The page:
B.C. Attorney General David Eby and Minister of Mental Health and Addictions Sheila Malcolmson announced a $150 million settlement with Purdue Pharma Canada on June 29. (Jane Skrypnek/Black Press Media)

B.C. Attorney General David Eby and Minister of Mental Health and Addictions Sheila Malcolmson announced a $150 million settlement with Purdue Pharma Canada on June 29. (Jane Skrypnek/Black Press Media)

B.C.-led lawsuit against Purdue Pharma results in $150M settlement

Money to be distributed throughout Canada for health care costs incurred from opioid damage

A B.C.-led lawsuit against Purdue Pharma Canada has settled for $150 million over the company’s contribution to the opioid crisis.

The province launched the lawsuit against the pharmaceutical company in 2018 on behalf of all Canadian governments, arguing Purdue Pharma’s deceptive marketing and sales techniques contributed to large-scale addiction and death and billions in related health care costs.

The American-based company is now notorious for its release of an opioid called OxyContin in 1996, which is claimed was far less addictive than other opioids being used to treat chronic pain at the time. Purdue marketed their pill as something that could be used long-term for issues like back pain, severe headaches and arthritis.

In B.C.’s 2018 notice of civil claim, it says Purdue put $14 million a year in Canada alone into promoting OxyContin as the only safe solution to pain. The pills, it was later found, were in fact highly addictive. They quickly made their way onto the black market, impacting those who used them and their families across North America.

Speaking Wednesday (June 29), B.C. Attorney General David Eby said the settlement will be divided between provinces and territories depending on the amount of health care costs they have incurred.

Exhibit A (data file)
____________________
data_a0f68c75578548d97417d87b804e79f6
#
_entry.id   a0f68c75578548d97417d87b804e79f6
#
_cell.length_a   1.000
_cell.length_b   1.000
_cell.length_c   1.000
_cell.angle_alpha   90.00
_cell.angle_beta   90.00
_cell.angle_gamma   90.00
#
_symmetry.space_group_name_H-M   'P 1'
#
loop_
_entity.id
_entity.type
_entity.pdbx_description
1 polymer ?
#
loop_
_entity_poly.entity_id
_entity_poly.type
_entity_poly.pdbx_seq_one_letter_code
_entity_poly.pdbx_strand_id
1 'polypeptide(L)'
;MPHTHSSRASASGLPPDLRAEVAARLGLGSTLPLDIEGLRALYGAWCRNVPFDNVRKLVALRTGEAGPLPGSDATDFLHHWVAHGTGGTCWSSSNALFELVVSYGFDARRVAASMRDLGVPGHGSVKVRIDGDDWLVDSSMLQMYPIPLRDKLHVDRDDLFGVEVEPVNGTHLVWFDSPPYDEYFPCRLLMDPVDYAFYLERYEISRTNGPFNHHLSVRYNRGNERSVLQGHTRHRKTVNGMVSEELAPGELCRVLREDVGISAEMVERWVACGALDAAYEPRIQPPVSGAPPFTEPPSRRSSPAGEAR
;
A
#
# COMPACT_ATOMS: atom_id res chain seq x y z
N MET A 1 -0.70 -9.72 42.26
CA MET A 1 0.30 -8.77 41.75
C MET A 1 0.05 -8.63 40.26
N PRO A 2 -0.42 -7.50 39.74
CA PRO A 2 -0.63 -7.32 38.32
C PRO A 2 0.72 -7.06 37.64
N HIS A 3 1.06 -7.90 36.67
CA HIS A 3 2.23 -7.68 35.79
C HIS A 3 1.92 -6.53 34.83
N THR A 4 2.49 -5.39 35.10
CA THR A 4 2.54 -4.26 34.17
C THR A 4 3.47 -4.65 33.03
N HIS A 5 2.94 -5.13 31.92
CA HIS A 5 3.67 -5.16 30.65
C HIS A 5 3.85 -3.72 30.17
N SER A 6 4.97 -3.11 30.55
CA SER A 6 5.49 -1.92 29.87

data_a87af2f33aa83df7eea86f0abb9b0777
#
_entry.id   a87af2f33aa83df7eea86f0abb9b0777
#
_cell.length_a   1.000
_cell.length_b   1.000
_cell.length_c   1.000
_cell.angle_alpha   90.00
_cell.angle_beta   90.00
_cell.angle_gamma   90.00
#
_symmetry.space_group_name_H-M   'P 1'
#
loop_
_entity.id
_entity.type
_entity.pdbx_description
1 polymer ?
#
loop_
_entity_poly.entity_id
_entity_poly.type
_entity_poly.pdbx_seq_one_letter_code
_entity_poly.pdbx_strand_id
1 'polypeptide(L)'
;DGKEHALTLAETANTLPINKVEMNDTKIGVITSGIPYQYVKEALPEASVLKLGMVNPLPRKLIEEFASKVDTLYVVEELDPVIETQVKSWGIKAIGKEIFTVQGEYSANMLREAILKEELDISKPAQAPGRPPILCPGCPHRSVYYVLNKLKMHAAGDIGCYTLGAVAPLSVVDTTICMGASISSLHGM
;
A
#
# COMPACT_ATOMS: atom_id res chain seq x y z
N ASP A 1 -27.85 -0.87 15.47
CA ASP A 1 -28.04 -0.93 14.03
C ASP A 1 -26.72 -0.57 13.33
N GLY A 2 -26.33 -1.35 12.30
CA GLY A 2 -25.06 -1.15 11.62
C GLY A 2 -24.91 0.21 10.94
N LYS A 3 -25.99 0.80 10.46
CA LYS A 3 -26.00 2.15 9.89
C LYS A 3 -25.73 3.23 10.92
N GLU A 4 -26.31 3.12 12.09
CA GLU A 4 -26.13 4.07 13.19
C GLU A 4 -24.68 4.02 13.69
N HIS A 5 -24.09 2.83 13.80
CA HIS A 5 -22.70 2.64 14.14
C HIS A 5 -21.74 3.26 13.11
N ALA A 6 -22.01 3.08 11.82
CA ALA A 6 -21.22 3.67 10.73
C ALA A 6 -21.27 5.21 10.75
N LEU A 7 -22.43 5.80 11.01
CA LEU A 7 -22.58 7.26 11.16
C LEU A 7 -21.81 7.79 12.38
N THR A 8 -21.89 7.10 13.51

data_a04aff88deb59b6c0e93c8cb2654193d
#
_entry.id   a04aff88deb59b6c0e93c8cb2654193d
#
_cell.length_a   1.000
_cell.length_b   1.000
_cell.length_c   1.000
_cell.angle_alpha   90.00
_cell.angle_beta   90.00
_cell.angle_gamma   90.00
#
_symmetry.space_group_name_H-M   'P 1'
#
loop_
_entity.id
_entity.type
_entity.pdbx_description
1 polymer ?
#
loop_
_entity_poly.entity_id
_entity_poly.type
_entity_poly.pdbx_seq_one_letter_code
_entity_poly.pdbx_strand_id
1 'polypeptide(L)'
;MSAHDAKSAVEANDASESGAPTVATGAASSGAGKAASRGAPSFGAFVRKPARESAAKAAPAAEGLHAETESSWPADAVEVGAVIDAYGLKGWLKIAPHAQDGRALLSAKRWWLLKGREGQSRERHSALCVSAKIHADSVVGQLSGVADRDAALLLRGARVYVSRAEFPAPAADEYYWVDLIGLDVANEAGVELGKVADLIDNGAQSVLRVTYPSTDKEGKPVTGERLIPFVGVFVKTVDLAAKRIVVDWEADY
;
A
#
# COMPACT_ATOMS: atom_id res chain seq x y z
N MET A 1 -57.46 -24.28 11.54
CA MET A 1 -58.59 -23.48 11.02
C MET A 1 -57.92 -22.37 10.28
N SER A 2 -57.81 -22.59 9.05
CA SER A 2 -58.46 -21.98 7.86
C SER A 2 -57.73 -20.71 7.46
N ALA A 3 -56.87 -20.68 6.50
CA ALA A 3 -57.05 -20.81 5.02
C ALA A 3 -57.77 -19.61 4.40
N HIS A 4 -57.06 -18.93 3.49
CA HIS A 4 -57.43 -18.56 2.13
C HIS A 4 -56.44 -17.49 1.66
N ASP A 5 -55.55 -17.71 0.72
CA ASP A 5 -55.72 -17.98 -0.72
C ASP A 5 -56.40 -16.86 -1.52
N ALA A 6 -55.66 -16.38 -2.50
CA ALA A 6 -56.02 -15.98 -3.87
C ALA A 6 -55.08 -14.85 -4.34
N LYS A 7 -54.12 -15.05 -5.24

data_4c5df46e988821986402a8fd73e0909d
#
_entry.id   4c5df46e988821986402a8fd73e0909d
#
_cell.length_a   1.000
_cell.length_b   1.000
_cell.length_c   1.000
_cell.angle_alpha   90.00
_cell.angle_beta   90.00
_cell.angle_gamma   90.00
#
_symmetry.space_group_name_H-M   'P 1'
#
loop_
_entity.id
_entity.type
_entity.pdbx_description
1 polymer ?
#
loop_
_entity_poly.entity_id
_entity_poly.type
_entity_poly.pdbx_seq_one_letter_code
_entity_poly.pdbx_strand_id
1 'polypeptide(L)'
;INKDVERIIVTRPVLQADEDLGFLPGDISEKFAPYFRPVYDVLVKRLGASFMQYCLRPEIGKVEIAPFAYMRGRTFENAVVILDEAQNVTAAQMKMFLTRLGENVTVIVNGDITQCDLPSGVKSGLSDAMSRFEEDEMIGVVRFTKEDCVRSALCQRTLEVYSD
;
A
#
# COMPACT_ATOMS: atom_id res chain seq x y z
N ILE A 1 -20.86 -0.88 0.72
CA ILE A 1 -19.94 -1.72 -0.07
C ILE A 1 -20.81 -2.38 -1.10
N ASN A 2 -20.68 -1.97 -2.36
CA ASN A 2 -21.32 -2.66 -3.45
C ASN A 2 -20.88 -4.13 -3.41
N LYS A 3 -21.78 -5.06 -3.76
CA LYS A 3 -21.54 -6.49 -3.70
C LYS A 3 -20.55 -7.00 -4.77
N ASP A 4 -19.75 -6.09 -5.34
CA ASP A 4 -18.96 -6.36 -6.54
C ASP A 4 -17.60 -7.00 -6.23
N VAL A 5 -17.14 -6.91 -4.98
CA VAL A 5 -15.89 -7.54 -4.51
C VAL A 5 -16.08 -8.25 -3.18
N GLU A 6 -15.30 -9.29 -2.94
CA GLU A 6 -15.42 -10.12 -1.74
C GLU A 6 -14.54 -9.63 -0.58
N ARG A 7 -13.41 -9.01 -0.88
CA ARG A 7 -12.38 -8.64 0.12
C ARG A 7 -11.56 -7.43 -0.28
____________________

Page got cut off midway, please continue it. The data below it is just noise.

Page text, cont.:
Eby said while the $150 million agreed upon comes nowhere close to the billions in health care costs estimated to be related in Canada, the settlement avoided the risk of being grouped into a number of unsecured creditor claims in the United States where the total amount available is $15 million.

The money will not go to the families who have lost loved ones to the opioid crisis.

Eby said the settlement represents the start of action the province and Canada is taking to hold pharmaceutical companies, as well as their distributors and consultants, accountable.

In addition to the Purdue Pharma settlement, B.C. is still waiting to certify its class-action lawsuit in the B.C. Supreme Court against more than 40 manufacturers, distributors and consultants. This is scheduled for fall 2023.

More to come.

READ ALSO: ‘Death penalty situation’: 6 years ago, B.C. declared toxic drug poisonings a health emergency


@janeskrypnek
jane.skrypnek@bpdigital.ca

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British ColumbiaDecriminalize possessionDrugsopioid crisis

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